Yoga is more than physical exercise; it has a meditative and spiritual core. It is a system of philosophy and practice to yoke the mortal self to its divine nature of pure consciousness. It is not a religion but a path to realization through physical, mental and spiritual disciplines. In our yoga practice we heat and cleanse our body, train our senses, and let go of physical and mental attachments and aversions to our body and thoughts. As we move from asana to asana, focusing on our breath and staying present in each moment, we are brought to awareness in the ecstatic edge of our experience. It turns us inward to face something harder to comprehend. It dissolves the coverings of separation and anxiety that obstruct our realization of the creative force that is ever arising from the center of our being. We learn that happiness is not attached to an outcome or circumstance but something that resides inherently within us based on our peace of mind.
When we are seeking and investigating happiness not found through external pleasures but through peace of mind it becomes evident that it is the absence of the uncomfortableness that we call suffering. Suffering ceases when we have an understanding of life in which happiness is not the gaining of anything but a functioning of our perceptions and relationship that we have towards ourselves. Guilt, blame, pride, worry, and expectations keep us bound in this psychology that our happiness is outcome driven versus the real phenomenon of our attitude. The Yoga Sutras of Patanjali provide us with the tools to suppress the activities of the mind. The Bhagavad Gita gives us real-life skills to separate from contact with suffering. I am beyond thrilled to share A History of Yoga next weekend which will delve into these sage wisdoms to live a more fulfilled life off our yoga mats. Lokah samastah sukhino bhavantu.
The Bhagavad Gita, originally delivered in Sanskrit, is a sweeping saga on the epic war about the Kuru dynasty of India translated today in nearly every language. This story of a 3,000-year-old battle is considered a foundational text for the practice of yoga. But how can reading about war lead to inner peace? And what does this have to do with yoga today? The Gita serves as both an ancient story of battle and a spiritual text on the inner struggle for self-mastery and the attainment of happiness through yoga.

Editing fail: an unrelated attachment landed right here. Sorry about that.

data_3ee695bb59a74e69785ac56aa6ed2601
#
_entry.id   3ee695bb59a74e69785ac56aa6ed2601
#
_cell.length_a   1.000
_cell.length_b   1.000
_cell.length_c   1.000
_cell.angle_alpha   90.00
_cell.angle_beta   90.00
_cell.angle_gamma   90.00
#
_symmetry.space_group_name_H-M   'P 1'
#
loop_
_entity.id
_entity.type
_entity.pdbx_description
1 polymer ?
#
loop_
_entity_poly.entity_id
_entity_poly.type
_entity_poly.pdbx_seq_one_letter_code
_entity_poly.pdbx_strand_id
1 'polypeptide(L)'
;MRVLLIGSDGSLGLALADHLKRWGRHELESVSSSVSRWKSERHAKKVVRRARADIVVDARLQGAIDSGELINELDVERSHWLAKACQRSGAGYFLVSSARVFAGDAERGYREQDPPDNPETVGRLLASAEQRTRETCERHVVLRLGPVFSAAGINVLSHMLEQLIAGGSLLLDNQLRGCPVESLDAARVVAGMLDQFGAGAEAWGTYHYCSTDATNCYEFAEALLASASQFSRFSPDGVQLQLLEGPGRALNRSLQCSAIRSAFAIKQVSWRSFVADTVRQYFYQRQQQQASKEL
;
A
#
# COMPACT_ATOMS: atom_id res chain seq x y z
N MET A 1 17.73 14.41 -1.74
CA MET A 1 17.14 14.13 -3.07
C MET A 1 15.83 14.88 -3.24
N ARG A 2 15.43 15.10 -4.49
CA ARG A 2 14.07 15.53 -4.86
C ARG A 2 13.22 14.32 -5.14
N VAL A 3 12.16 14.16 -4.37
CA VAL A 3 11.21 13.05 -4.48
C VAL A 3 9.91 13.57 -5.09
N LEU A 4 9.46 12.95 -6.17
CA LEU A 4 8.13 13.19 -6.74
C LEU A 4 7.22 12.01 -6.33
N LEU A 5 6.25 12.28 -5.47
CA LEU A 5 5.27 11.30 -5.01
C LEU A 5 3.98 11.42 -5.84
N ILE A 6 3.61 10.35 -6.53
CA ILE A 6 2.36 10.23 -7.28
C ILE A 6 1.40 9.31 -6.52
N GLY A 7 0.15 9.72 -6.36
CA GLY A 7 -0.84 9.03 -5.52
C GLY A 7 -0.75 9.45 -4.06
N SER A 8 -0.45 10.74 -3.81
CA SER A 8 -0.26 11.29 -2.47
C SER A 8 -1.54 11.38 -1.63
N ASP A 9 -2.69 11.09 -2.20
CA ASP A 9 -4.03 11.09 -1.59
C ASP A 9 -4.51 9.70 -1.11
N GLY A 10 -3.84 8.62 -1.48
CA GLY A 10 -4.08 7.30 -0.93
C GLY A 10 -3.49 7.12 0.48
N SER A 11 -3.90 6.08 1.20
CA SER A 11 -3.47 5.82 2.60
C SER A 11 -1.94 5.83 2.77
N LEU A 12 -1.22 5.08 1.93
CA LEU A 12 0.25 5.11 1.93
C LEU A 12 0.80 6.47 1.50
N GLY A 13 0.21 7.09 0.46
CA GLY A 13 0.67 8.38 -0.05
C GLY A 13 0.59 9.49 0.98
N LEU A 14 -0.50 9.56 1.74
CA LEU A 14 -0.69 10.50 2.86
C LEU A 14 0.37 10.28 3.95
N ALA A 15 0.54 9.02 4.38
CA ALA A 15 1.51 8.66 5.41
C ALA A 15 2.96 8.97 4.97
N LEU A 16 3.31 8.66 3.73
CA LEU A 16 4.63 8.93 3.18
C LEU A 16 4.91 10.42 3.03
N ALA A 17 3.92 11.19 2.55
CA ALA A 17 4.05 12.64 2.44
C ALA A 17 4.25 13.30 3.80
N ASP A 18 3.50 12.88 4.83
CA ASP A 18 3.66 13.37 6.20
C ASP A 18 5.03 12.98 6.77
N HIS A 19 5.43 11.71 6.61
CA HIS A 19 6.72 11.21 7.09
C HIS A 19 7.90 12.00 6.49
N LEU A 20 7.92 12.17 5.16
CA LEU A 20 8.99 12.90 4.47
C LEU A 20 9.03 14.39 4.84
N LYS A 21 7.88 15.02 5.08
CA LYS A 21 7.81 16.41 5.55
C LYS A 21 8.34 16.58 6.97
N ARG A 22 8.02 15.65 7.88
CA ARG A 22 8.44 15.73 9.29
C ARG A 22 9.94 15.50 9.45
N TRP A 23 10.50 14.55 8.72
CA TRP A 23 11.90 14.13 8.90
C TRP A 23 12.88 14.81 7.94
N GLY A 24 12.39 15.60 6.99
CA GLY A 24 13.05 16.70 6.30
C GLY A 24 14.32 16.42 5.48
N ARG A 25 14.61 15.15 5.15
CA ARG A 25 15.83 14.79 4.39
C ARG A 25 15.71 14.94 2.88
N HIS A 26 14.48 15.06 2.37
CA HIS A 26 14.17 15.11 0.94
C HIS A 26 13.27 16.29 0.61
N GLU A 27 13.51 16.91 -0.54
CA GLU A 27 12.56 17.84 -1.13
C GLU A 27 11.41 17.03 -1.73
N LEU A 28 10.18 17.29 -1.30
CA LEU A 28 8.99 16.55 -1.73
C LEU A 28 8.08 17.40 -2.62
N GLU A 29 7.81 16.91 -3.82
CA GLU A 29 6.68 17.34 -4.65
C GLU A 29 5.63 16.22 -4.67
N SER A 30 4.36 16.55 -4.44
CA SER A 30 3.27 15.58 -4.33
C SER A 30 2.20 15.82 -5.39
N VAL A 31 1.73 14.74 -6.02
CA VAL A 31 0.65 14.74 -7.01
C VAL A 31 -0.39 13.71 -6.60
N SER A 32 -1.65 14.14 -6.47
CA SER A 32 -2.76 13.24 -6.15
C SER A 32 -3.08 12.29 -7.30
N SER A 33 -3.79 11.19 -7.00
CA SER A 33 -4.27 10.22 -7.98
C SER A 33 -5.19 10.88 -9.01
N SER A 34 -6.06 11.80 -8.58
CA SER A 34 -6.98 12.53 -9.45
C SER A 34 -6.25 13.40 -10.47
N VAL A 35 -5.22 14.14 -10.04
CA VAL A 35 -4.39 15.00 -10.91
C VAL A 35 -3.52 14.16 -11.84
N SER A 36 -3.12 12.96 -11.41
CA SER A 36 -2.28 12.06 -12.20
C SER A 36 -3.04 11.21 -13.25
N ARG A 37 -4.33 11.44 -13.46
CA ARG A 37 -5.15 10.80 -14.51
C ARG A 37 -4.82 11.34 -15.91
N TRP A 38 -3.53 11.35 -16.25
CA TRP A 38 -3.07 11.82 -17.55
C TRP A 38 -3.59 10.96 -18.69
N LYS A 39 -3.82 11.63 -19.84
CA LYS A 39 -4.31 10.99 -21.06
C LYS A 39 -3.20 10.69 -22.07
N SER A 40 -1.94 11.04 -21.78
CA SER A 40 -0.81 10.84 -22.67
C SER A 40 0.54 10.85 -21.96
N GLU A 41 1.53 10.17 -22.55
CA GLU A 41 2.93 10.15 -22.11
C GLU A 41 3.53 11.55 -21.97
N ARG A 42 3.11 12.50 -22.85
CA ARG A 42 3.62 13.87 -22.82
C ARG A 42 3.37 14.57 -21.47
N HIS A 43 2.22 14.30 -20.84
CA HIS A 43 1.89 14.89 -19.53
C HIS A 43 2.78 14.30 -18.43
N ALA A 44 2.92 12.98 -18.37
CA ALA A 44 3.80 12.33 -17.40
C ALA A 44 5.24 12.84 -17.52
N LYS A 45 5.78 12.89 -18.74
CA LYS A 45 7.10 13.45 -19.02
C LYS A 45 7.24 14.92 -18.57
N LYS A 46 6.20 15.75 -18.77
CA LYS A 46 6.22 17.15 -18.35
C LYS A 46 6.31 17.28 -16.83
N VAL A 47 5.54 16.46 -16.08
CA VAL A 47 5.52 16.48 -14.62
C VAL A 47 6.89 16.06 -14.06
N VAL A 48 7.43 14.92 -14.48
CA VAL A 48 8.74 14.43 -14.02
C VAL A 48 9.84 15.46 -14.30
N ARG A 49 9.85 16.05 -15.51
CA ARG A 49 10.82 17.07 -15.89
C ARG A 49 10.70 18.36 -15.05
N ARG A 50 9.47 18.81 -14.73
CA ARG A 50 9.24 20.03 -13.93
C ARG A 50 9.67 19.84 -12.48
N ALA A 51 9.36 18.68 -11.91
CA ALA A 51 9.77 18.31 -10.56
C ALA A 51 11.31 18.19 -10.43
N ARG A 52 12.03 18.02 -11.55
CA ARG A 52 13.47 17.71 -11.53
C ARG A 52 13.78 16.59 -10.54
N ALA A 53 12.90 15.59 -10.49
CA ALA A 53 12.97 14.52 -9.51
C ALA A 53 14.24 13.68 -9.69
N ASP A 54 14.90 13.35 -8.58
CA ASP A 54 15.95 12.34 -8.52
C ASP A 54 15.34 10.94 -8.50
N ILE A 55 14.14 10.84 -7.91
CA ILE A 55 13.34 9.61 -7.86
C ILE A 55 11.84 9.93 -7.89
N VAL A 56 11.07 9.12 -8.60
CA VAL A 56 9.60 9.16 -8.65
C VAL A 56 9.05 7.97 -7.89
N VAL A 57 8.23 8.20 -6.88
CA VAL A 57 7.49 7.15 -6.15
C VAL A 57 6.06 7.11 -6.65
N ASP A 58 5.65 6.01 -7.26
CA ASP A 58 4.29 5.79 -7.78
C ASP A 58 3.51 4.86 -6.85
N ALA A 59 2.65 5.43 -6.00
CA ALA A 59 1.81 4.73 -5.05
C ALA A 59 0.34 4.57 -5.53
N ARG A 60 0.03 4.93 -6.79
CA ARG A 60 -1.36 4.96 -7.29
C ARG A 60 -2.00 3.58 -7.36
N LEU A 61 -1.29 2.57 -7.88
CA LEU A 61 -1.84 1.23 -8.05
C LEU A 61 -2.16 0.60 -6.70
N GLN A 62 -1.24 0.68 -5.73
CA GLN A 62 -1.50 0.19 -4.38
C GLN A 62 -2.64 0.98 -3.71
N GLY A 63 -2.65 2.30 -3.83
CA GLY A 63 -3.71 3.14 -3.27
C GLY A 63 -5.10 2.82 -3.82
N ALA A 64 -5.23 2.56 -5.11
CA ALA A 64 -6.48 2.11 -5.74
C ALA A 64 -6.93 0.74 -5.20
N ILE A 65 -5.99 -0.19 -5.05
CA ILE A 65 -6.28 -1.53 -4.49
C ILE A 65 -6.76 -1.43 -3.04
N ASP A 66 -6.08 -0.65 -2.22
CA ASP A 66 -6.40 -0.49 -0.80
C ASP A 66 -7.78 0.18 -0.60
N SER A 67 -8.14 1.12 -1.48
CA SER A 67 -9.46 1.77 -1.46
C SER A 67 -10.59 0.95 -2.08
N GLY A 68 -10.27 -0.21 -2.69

The Bhagavad Gita takes place as a dialogue between Prince Arjuna and Sri Krishna who is disguised as his chariot driver, friend and council. The story opens with a scene on the battlefield with Arjuna asking Krishna for guidance. Knowing that by engaging in this war family members and friends will be lost on both sides of the battle line, Arjuna is faced with a personal and ethical crisis. The resulting conversation between Arjuna and Krishna develops into a discourse on the nature of the soul, the purpose of one’s life, and the threefold path of yoga. Scores of philosophers have likened the battlefield of Kurukshetra to the battleground that lies within each of us. Though Arjuna’s conversation with Krishna is deeply personal, it touches on topics of concern to people everywhere that continue to trouble us today.
For students of yoga, the Gita brings to life its foundational principles and methods: discernment, equanimity and non-attachment. By incorporating the yogic philosophies within his responses to Arjuna’s dilemma, Krishna patiently and eloquently teaches Arjuna how to apply them to his life to relieve him from his suffering and to attain eternal happiness. Through hearing Krishna’s examples and allegories, we too learn how to further understand and apply these teachings to our daily lives. With every age, the important words will carry new and expanding meanings but its central teaching will never vary. Join me Friday, June 1st at 6:30pm for An Introduction to the Bhagavad Gita in which we will dive into this deep well which reveals the complete science of yoga and self-realization by refining our understanding and practice of the tools of yoga.